Let me move on now to our Rest of World region, which consists primarily of our North American operations. In constant currency terms, we reported a year-over-year increase in invest and grow revenue of 3% and OIBDA growth of 64% as we continue to scale that business while managing our cost. The enterprise market continues to perform well as we see growth coming from both new and existing customers. Order activity has increased compared to 2009 as enterprises continue to migrate to IP-based solutions to reduce cost and improve efficiency including their own adoption of higher margin managed services.
The investments we have made in network, sales, and capabilities especially in Ethernet and collaboration services continue to give us a solid platform for growth in this region. In the United States government sector, we are also seeing increasing attraction as we ramp up to serve Federal, state, and local government customers. Already, we have won contracts worth several million dollars each and continue to work hard to grow this segment.
In the UK, we continue our efforts to stabilize and grow in this highly competitive market. We continue to see opportunity in the UK as the government deploys its next generation backbone network and enterprises increasingly adopt Ethernet and IP solutions. We reported an invest and grow revenue increase of 3% year-over-year in constant currency terms. Excluding non-recurring items in the year-ago period, GC UK OIBDA is up slightly year-over-year and the region has a much larger salesforce now in place to drive future revenue.
We are committed to the salesforce investments we have outlined in prior calls and have already started to see improved order intake from non-government enterprise customers in the UK.
We had two significant contracts in the UK that were up for renewal this year: the FTN Network for FCO and Network Rail. As previously communicated, we expect the FTN Network to transition to another primary provider next year and we do not expect any impact to our revenue from the FTO in 2010. We have maintained ongoing discussions with the FCO to work on other network requirements and broaden the scope of our relationship beyond the FTN.
Our Network Rail, we are very pleased to announce that we have successfully renewed contracts valued at approximately 45 million pound sterling over the next three years.
Together, these segment results represent good progress for the company. Significant work does of cost remain in the fourth quarter. We now expect full year 2010 invest and grow revenue growth of approximately 6% with a range of $2.275 billion to $2.3 billion and OIBDA growth of approximately 19% with a range of $400 million to $415 million. We also expect full year 2010 cash flow to be roughly breakeven.
Now, let me share a few observations on some of the key leading indicators we track. We had strong average monthly order volumes during the quarter of $4.4 million in monthly recurring revenue. This is the third consecutive quarter in which we saw orders in excess of $4 million. In fact, average order levels of $4.4 million for the first three quarters of the year are 24% higher than the average of $3.6 million in the same period last year.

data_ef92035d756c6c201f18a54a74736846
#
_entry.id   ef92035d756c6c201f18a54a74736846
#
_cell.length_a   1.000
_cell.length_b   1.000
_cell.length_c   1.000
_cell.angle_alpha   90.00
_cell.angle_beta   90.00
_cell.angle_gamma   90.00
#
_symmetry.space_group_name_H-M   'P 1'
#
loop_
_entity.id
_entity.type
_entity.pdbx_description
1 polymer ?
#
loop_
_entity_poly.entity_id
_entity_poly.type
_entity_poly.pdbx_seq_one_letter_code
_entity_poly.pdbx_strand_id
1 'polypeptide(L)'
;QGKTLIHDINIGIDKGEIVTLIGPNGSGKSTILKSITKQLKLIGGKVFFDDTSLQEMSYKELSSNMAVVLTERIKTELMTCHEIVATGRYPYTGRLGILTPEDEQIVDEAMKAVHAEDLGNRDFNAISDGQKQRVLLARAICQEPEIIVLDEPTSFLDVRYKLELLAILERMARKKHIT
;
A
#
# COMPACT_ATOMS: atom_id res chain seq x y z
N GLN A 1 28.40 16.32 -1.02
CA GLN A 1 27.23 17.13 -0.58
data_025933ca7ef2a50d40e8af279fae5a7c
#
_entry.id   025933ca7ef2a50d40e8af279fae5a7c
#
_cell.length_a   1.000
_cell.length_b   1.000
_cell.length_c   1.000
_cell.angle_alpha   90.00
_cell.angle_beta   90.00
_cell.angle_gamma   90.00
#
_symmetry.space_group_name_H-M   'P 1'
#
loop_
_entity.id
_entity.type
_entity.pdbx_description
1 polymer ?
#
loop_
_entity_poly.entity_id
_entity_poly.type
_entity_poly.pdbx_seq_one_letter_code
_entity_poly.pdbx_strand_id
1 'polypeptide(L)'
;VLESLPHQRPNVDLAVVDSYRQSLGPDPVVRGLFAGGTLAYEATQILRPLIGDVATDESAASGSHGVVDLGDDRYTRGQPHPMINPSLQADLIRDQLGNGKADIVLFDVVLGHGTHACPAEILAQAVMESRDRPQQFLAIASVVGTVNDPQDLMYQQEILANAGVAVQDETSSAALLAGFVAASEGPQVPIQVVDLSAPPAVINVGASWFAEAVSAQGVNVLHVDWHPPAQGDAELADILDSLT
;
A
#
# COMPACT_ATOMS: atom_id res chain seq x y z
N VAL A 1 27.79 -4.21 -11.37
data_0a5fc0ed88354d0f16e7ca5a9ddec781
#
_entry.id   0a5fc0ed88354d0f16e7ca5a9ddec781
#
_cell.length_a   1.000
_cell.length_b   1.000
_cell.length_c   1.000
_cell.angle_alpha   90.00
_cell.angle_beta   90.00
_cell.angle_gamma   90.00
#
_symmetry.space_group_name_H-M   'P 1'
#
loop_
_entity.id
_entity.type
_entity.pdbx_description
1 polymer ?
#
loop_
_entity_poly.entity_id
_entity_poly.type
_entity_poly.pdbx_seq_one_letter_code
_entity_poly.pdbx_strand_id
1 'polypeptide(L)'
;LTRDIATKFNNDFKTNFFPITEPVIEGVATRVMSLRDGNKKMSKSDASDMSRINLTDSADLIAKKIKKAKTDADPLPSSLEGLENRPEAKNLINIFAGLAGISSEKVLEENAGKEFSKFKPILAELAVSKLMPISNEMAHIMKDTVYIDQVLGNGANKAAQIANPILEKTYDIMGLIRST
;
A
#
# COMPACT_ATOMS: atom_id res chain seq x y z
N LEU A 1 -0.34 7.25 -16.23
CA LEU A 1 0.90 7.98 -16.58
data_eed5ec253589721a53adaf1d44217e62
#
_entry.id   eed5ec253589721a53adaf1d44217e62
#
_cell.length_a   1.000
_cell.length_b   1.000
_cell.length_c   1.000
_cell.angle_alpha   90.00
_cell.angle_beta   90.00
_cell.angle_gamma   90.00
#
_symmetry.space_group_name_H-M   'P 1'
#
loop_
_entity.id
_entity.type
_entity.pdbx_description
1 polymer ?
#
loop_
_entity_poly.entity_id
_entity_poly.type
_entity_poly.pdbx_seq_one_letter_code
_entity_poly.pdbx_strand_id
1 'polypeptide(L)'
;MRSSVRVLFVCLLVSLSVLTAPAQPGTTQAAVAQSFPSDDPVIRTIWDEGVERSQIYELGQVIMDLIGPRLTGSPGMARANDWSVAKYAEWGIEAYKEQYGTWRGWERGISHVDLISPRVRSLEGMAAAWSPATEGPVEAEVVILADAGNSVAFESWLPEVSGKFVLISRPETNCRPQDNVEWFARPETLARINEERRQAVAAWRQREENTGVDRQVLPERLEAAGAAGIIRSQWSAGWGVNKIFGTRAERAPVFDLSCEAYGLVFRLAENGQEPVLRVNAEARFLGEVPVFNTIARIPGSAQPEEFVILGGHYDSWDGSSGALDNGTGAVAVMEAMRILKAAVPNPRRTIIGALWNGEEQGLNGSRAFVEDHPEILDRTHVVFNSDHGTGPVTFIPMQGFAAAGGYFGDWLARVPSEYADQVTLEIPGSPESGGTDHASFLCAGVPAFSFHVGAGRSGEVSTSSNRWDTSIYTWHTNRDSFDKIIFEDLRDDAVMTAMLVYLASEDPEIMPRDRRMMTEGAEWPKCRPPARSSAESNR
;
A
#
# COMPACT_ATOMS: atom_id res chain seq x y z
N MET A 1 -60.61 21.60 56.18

In the third quarter, attrition defined as price erosion and customer disconnects, remained stable and consistent with historical averages. As we approach year end, we anticipate a normal uptick in erosion as certain customer contracts come up for renewal in the near term. Together, our ongoing momentum in order levels and our relatively stable attrition offers a positive indicator of future revenue growth and we have seen no major changes in pricing trends in the last quarter. Overall, the pricing climate is relatively stable.
As I mentioned earlier, we are investing in and expanding our global product and network capability as we continue to move up to value chain to support our customers evolving global requirements.
From a product perspective, we continue to develop and expand our global offers through delivery of innovative new products and services that enable customers to improve their collaboration, enhance their productivity and achieve maximum performance of their bandwidth intensive applications.
For example, we significantly enhanced our global Ethernet service with innovative technology that enables more efficient service performance plus greater control and flexibility. Our global Ethernet product portfolio is well-positioned to capitalize on this growing segment of the market as customers seek increasingly efficient network transport capability to enable data center connectivity in high speed applications.
We also introduced several new global collaboration products and solutions that enable enterprises to enhance worker productivity as well as reduce travel cost. We launched the telepresence solution with Teliris, which enables customers around the world to experience one of the most life-like virtual meeting environments available anywhere today. We launched Global Crossing connect solutions, which offers customer the ability to more efficiently launch their collaboration applications from their desktop as well as mobile devices. We also added some unique social media interfaces and other enhancements to our web meeting offer. Finally, we now provide video conferencing service in 4,000 public video conference rooms around the world.